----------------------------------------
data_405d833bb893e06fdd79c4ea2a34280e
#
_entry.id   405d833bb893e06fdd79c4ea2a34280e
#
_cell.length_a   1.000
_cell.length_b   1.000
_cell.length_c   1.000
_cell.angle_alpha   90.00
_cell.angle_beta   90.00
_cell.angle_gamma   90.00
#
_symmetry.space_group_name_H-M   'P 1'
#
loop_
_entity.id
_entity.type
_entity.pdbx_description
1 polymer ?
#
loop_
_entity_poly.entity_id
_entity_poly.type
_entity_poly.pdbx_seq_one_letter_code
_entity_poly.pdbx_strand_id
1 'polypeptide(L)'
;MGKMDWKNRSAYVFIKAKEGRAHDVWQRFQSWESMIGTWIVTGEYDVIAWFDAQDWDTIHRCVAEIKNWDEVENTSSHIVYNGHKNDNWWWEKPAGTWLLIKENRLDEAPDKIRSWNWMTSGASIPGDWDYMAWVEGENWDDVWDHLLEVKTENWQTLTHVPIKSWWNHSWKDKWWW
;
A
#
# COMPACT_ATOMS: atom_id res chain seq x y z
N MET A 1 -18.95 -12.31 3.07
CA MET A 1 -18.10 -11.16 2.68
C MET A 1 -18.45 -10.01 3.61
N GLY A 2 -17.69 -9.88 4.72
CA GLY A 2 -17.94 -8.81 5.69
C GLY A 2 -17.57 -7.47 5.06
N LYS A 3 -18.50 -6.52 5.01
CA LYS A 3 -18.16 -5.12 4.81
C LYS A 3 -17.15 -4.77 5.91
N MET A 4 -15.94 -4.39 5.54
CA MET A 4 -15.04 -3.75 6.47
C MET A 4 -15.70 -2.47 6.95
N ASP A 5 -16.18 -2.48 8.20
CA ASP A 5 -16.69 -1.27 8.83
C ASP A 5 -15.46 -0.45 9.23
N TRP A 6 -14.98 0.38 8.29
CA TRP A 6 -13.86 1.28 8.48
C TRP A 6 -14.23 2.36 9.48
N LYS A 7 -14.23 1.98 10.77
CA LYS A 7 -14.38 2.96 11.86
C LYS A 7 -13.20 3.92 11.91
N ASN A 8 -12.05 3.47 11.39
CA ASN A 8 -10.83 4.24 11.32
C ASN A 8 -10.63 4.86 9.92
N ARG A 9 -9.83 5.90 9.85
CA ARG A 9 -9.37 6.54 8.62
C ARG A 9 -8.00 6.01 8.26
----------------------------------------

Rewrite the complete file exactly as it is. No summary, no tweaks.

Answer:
data_405d833bb893e06fdd79c4ea2a34280e
#
_entry.id   405d833bb893e06fdd79c4ea2a34280e
#
_cell.length_a   1.000
_cell.length_b   1.000
_cell.length_c   1.000
_cell.angle_alpha   90.00
_cell.angle_beta   90.00
_cell.angle_gamma   90.00
#
_symmetry.space_group_name_H-M   'P 1'
#
loop_
_entity.id
_entity.type
_entity.pdbx_description
1 polymer ?
#
loop_
_entity_poly.entity_id
_entity_poly.type
_entity_poly.pdbx_seq_one_letter_code
_entity_poly.pdbx_strand_id
1 'polypeptide(L)'
;MGKMDWKNRSAYVFIKAKEGRAHDVWQRFQSWESMIGTWIVTGEYDVIAWFDAQDWDTIHRCVAEIKNWDEVENTSSHIVYNGHKNDNWWWEKPAGTWLLIKENRLDEAPDKIRSWNWMTSGASIPGDWDYMAWVEGENWDDVWDHLLEVKTENWQTLTHVPIKSWWNHSWKDKWWW
;
A
#
# COMPACT_ATOMS: atom_id res chain seq x y z
N MET A 1 -18.95 -12.31 3.07
CA MET A 1 -18.10 -11.16 2.68
C MET A 1 -18.45 -10.01 3.61
N GLY A 2 -17.69 -9.88 4.72
CA GLY A 2 -17.94 -8.81 5.69
C GLY A 2 -17.57 -7.47 5.06
N LYS A 3 -18.50 -6.52 5.01
CA LYS A 3 -18.16 -5.12 4.81
C LYS A 3 -17.15 -4.77 5.91
N MET A 4 -15.94 -4.39 5.54
CA MET A 4 -15.04 -3.75 6.47
C MET A 4 -15.70 -2.47 6.95
N ASP A 5 -16.18 -2.48 8.20
CA ASP A 5 -16.69 -1.27 8.83
C ASP A 5 -15.46 -0.45 9.23
N TRP A 6 -14.98 0.38 8.29
CA TRP A 6 -13.86 1.28 8.48
C TRP A 6 -14.23 2.36 9.48
N LYS A 7 -14.23 1.98 10.77
CA LYS A 7 -14.38 2.96 11.86
C LYS A 7 -13.20 3.92 11.91
N ASN A 8 -12.05 3.47 11.39
CA ASN A 8 -10.83 4.24 11.32
C ASN A 8 -10.63 4.86 9.92
N ARG A 9 -9.83 5.90 9.85
CA ARG A 9 -9.37 6.54 8.62
C ARG A 9 -8.00 6.01 8.26